KPMG Tax Director: Tax betting and gaming activities
Government should look to the example set by Barbados and start charging Value Added Tax (VAT) on betting and gaming activities in Trinidad and Tobago.
This was the advice coming from Tax Director of KPMG’s TT operations, Nicole Joseph, during a post-budget forum hosted by the American Chamber of Commerce of Trinidad and Tobago’s (AmCham) at Hilton Trinidad, Port-of-Spain this past Tuesday (October 6).
“In Barbados in June 2015 there was a reduction in income tax rates… matched with the removal of certain tax deductions.
Interestingly enough, Barbados introduced VAT at 17.5 percent on betting and gaming activities which activity was previously exempt.
These activities are also exempt from VAT here in TT, so perhaps the levying of VAT on these activities ought to be considered in the reform of the VAT system mentioned by (Finance) Minister Colm Imbert,” Joseph stated.
KPMG is one of the largest professional services companies in the world and one of the ‘Big Four’ auditors along with Deloitte, Ernst and Young and PricewaterhouseCoopers.
During his October 5 budget presentation in Parliament, Imbert spoke of plans to improve tax collection through the establishment of the Revenue Authority.
Referring to this, Joseph expressed hope that the minister “would still be in a position to rely on the technical and administrative work that was undertaken in 2010, and realise the potential for increased revenue collection.” KPMG’s Tax Director then said with Government seeking to increase revenue through increases in some taxes and improved collection of such, it should take heed of what the United Kingdom (UK) did in its 2015 budget.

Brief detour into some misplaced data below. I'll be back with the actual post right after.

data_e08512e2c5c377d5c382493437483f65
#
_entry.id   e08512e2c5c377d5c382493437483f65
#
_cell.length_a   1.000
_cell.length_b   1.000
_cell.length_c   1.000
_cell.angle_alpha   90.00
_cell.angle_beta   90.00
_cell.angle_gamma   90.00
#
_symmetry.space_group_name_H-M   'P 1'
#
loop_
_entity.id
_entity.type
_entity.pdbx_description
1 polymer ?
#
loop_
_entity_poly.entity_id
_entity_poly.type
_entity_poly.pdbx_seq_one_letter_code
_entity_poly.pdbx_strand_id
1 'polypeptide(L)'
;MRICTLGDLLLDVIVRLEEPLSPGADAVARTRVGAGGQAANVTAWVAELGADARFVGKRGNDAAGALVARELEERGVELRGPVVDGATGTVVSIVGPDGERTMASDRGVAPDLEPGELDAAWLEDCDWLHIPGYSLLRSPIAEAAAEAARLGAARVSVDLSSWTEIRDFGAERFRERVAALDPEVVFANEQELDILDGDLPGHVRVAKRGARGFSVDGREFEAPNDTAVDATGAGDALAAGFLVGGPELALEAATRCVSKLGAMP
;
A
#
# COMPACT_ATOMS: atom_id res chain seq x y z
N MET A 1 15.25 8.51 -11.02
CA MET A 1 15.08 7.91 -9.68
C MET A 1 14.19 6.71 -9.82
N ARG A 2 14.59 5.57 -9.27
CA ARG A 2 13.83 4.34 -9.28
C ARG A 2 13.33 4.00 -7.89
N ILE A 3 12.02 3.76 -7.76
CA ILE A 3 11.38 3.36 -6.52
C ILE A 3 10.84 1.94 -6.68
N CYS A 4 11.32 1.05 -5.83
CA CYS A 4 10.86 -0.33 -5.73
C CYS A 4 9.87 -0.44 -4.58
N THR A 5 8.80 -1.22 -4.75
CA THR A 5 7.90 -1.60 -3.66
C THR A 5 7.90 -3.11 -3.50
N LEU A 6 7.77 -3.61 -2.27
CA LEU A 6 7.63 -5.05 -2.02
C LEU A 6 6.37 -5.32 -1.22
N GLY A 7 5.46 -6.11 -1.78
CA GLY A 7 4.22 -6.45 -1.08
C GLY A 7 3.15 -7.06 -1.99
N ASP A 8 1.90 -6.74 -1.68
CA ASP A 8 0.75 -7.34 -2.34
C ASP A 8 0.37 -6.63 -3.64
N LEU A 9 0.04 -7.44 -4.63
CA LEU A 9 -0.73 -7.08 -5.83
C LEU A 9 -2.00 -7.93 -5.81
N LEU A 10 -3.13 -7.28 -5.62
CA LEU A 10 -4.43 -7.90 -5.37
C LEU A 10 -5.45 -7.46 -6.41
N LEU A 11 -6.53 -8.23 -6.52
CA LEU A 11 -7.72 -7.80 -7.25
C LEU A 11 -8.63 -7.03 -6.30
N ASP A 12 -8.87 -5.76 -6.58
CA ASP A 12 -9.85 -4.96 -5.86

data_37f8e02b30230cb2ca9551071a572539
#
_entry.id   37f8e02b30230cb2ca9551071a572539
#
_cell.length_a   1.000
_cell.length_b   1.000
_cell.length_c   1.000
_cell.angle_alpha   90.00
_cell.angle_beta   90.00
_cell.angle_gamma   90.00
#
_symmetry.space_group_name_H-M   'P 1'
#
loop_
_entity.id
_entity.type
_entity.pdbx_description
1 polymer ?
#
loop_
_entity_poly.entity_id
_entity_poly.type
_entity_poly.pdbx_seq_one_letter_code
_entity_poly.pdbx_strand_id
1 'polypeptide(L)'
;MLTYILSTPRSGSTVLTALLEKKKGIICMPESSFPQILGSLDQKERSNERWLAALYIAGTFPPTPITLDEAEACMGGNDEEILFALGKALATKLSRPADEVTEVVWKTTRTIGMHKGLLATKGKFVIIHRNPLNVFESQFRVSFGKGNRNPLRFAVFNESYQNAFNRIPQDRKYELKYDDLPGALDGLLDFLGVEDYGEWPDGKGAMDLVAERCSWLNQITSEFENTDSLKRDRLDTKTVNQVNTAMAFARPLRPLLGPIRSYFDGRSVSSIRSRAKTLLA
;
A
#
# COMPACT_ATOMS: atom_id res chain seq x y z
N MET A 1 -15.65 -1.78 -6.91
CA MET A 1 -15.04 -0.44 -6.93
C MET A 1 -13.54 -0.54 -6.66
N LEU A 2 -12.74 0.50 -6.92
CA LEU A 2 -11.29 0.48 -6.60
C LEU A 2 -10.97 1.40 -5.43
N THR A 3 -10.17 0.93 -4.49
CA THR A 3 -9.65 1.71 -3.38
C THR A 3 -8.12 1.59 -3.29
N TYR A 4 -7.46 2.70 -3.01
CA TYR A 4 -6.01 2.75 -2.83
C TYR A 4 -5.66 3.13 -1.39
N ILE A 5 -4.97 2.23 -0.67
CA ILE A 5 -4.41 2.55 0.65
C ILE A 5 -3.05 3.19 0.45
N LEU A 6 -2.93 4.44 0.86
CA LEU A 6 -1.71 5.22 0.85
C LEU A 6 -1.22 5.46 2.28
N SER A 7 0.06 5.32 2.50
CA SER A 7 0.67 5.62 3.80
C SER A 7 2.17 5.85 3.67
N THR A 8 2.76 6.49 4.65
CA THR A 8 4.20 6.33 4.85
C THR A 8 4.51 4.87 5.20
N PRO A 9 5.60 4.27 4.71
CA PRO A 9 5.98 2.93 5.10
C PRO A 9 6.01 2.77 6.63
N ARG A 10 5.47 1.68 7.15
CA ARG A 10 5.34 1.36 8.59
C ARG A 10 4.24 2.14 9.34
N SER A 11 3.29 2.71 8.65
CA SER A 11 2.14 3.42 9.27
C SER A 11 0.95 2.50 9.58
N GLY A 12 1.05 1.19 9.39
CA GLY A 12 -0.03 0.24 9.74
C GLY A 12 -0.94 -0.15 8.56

“The government increased funding to HMRC (Her Majesty’s Revenue and Customs) by £60 million by 2021 to allow HMRC to step up criminal investigations into serious and complex tax crime, with the aim of raising £600 million.” “Additionally, the UK government will invest around £300 million over five years to tackle non-compliance by small and med-sized businesses, public bodies and affluent individuals.
A measure that they forecast will result in additional tax receipts of more than £2 billion by 2020 to 2021. And this level of investment for a very savvy English tax system,” Joseph declared.
The implementation of Transfer Pricing legislation was another of Imbert’s announcements which Joseph reviewed in her presentation, asking if the introduction of such would “curb the leakage in our tax revenue stream?” She pointed out that Section 67 of the Income Tax Act deals with artificial transactions, as do the various tax treaties which TT has negotiated in the Associated Enterprises articles.
Joseph therefore suggested that the real solution to “tax leakage” lies in the combination of current laws, Transfer Pricing legislation and “strict enforcement” of these by way of proper audits, proper training of Revenue Authority staff and so on.
Transfer Pricing, as explained by Joseph, is the setting of the price for goods and services sold between related parties. In principle, a transfer price should match either what the seller would charge an independent, arm’s length customer, or what the buyer would pay an independent, arm’s length supplier.
Joseph added that “while unrealistic transfer prices do not affect the overall enterprise directly, they become a concern when they are misused to lower profits in a country. It is seen as a major tool for corporate tax avoidance.”